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Clin Ther. 2004 Feb;26(2):197-213.

Stress-related mucosal disease: risk factors and prophylactic therapy.

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  • 1Division of Gastroenterology, Department of Medicine, UCLA School of Medicine, Los Angeles, California, USA.



The term stress-related mucosal disease (SRMD) represents a continuum of conditions ranging from stress-related injury (superficial mucosal damage) to stress ulcers (focal deep mucosal damage). Caused by mucosal ischemia, SRMD is most commonly seen in critically ill patients in the intensive care unit (ICU). Prophylaxis of stress ulcers may reduce major bleeding but has not yet been shown to improve survival.


This article reviews currently available agents for the prophylaxis of SRMD and discusses their uses and potential adverse effects.


Relevant articles in the English-language literature were identified through a MEDLINE search (1968-2003) using the key words stress-related mucosal disease, stress-related injury, ulcer, prophylaxis, intensive care unit, and upper gastrointestinal bleeding.


The most widely used drugs for stress-related injury are the intravenous histamine(2)-receptor antagonists. These drugs raise gastric pH but are associated with the development of tolerance and possible drug interactions and neurologic manifestations. Sucralfate, which can be administered by the nasogastric route, can protect the gastric mucosa without raising pH, but may decrease the absorption of concomitantly administered oral medications. The prostaglandin misoprostol has not been shown to be of benefit in the prophylaxis of SRMD. Antacids lower the risk of gastrointestinal bleeding, but large volumes of antacids are required and treatment is labor intensive. Proton pump inhibitors (PPIs) are the most potent acid-suppressive pharmacologic agents available. Esomeprazole, lansoprazole, omeprazole, pantoprazole, and rabeprazole substantially raise gastric pH for up to 24 hours after a single dose. The availability of an intravenous formulation of pantoprazole may help improve the treatment of SRMD in ICU patients, particularly those receiving mechanical ventilation. Tolerance does not develop, and few adverse effects have been reported.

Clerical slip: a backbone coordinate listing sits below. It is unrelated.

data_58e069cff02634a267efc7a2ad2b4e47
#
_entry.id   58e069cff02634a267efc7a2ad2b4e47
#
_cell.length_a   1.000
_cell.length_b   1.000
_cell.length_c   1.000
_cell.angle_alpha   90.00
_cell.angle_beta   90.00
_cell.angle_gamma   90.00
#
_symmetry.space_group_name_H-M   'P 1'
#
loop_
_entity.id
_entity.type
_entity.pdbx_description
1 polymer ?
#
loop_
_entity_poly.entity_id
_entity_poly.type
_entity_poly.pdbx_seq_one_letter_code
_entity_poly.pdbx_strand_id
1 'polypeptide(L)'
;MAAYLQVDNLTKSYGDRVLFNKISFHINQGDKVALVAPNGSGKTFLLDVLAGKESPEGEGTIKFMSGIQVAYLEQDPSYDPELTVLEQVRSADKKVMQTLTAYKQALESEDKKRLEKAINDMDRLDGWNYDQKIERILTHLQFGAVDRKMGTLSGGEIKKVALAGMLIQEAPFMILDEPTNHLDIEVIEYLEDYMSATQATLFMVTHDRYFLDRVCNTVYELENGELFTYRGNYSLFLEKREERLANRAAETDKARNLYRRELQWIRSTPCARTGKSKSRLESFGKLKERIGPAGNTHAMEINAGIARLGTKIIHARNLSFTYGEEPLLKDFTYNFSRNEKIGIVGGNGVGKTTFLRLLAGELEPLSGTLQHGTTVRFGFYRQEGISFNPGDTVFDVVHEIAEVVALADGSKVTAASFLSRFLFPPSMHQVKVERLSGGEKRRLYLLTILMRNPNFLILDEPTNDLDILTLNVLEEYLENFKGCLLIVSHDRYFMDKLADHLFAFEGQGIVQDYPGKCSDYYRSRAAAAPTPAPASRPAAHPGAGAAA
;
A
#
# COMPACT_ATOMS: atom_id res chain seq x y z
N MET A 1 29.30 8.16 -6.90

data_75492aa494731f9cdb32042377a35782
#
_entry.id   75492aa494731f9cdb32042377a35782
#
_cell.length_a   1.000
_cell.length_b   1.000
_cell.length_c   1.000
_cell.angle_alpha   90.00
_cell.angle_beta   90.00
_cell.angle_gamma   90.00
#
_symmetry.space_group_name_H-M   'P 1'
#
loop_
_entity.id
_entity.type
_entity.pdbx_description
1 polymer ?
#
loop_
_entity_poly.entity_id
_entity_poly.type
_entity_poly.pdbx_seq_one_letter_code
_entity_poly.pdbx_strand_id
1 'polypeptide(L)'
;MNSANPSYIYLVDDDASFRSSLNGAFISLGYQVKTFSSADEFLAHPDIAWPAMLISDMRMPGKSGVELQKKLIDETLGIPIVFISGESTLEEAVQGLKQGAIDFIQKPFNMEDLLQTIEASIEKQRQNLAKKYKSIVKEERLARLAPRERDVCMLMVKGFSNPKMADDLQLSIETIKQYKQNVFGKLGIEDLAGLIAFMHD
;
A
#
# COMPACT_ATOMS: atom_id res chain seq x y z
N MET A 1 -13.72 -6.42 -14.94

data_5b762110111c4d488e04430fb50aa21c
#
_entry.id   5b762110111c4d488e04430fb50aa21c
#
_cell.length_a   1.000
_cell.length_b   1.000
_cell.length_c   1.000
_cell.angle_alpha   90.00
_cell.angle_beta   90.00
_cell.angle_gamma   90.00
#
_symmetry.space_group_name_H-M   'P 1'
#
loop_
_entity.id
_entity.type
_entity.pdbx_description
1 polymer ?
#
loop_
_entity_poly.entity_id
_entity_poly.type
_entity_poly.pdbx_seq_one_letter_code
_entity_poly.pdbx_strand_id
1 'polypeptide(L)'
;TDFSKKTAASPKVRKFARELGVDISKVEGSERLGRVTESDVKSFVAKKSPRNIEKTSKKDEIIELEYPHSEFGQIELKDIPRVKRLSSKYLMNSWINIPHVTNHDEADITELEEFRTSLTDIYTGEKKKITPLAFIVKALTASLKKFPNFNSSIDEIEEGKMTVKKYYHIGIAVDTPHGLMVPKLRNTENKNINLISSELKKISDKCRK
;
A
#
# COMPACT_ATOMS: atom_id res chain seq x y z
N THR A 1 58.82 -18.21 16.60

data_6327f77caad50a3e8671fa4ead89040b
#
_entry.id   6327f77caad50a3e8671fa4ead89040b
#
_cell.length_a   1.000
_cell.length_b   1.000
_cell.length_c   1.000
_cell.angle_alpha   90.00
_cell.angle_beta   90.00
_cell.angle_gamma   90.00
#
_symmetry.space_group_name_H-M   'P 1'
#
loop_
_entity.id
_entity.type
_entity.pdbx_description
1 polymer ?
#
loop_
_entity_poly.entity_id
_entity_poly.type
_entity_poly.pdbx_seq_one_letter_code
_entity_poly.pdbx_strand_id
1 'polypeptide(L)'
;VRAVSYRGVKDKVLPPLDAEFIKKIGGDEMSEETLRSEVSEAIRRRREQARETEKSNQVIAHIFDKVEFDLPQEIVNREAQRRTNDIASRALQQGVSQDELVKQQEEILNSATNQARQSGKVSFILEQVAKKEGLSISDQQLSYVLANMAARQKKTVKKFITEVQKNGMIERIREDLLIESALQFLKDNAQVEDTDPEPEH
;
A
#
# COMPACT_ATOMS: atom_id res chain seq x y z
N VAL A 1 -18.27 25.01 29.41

Recent studies of PPIs have shown promising results in high-risk patients, making this class of drugs an option for the prophylaxis of SRMD.

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